With ballots being received around the state over the next few days, it’s time to recap our endorsements. Please share this with your friends and family who are concerned about transit and land use.

Initiative 1033: No

King County Executive: Dow Constantine

Seattle City Mayor: Mike McGinn

Seattle City Council Position No. 2: Richard Conlin

Seattle City Council Position No. 4: Sally Bagshaw

Seattle City Council Position No. 6: Jessie Israel

Seattle City Council Position No. 8: Mike O’Brien

Bellevue City Council Position No. 2: Vicki Orrico

Bellevue City Council Position No. 4: Patsy Bonincontri

Bellevue City Council Position No. 6: Michael Marchand

Bellevue City Council Position No. 7: Mike Creighton

City of Burien Proposition 1: Yes

The Seattle Transit Blog editorial board is Martin H. Duke, Ben Schiendelman, and John Jensen.

22 Replies to “STB Endorsement Cheat Sheet”

      1. That’s a hard one. Personally, of course, I’m voting for Vekich and Holland (and R-71!), but it’s difficult to differentiate the candidates on the basis of transit, which is where we limit our endorsements.

      2. I don’t think Albro would be all that bad, he seems to be a genuine transportation nerd. I’m probably voting for Vekich but somewhat reluctantly. Holland should be a fairly clear choice, though I don’t think he’s said much on transportation.

    1. How come no housing levy support? Aren’t land use and transit tied together? As in, shouldn’t low-income folks be able to live near good transit and jobs in the City? Come on STB…

      1. I think if we expand the scope of our endorsements too wide when they will be a little bit less meaningful.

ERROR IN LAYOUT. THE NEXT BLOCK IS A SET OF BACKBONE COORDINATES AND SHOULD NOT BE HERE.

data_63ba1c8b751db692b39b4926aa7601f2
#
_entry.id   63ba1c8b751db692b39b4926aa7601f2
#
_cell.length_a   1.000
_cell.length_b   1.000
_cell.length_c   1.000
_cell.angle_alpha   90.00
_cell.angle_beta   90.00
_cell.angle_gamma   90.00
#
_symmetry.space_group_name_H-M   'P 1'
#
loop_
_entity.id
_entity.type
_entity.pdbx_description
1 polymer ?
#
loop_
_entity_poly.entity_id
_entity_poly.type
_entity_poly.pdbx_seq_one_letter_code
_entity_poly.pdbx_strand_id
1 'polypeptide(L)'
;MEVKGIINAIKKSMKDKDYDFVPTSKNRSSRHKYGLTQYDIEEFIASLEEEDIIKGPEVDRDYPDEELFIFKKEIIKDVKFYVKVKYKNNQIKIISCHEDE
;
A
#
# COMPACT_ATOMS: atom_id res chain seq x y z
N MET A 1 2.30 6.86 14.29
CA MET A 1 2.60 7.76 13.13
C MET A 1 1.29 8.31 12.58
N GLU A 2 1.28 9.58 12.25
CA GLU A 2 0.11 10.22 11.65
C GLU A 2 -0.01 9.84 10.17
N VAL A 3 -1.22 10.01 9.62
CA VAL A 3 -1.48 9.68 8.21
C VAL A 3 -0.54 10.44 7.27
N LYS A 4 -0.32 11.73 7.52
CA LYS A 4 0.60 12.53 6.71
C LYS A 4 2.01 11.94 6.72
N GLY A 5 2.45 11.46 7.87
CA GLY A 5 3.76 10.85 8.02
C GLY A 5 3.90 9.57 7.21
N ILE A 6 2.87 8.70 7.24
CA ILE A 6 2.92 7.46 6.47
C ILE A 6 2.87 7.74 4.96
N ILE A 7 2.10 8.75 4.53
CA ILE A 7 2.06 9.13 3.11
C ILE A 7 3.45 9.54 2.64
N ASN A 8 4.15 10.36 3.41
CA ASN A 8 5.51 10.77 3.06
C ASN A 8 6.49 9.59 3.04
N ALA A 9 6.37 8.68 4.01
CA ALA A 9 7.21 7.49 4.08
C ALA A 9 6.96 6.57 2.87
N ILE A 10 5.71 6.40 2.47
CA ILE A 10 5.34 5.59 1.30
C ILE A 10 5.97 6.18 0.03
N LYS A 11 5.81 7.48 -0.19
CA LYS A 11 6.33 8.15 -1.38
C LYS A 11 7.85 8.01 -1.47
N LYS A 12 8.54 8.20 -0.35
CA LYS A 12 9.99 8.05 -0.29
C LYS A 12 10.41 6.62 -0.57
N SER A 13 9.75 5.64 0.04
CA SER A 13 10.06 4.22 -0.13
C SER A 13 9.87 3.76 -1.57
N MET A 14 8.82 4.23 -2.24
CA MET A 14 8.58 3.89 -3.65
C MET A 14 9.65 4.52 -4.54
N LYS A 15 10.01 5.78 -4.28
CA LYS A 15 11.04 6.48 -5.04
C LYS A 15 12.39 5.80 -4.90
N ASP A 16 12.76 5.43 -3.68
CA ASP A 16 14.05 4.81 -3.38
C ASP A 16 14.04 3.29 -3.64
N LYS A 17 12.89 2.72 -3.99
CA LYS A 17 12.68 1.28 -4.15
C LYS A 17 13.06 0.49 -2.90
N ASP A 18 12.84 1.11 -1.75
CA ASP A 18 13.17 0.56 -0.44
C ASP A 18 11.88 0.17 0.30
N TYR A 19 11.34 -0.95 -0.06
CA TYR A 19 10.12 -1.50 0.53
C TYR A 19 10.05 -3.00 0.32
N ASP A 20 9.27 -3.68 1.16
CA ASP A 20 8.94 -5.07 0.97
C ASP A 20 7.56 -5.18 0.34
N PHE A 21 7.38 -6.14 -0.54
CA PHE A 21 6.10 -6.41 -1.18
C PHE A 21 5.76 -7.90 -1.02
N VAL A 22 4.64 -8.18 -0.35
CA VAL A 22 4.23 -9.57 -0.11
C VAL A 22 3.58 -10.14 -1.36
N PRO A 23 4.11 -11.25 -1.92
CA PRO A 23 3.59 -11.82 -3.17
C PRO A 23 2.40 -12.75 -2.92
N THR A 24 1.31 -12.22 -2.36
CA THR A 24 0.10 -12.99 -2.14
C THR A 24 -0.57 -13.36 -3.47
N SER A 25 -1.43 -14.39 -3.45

2. There’s only one candidate on the ballot. You could recommend someone for a write-in, but that’s a futile effort.

    1. I don’t think there are any truely competitive races. Reagan Dunn has an opponent but she is crazy and doesn’t have a snowball’s chance in Hades of winning.

    2. All the races are unopposed except Dunn’s. I actually like Dunn when you take his district into account, but we decided not to endorse in this race.

  1. This may not reflect the views of the STB Editorial Board but here’s my take:

    Position 3: Rob Holland
    This one is pretty clear cut. David Doud has run a really dirty race, and has ties to anti-transit political donors like Kemper Freeman and John Stanton.

    Position 4: I don’t know
    Tom Albro actually seems to have a clue about how the Port relates to regional transportation, land use, and environmental issues. His company also runs the Seattle Monorail. When I had a chance to talk to him he came across as very much a transportation nerd and was really excited about the Airport Link station. Unfortunately he shares a campaign manager, donors, and many endorsements with David Doud.

    Max Vekich is a former longshoreman, state legislator, and current ILWU officer. He has many good endorsements like Dow Constantine, David Hiller, Mike O’Brien and the Sierra Club Cascade Chapter. Unfortunately he comes across as rather clueless on most issues not directly related to the operation of the Port’s marine division or labor relations.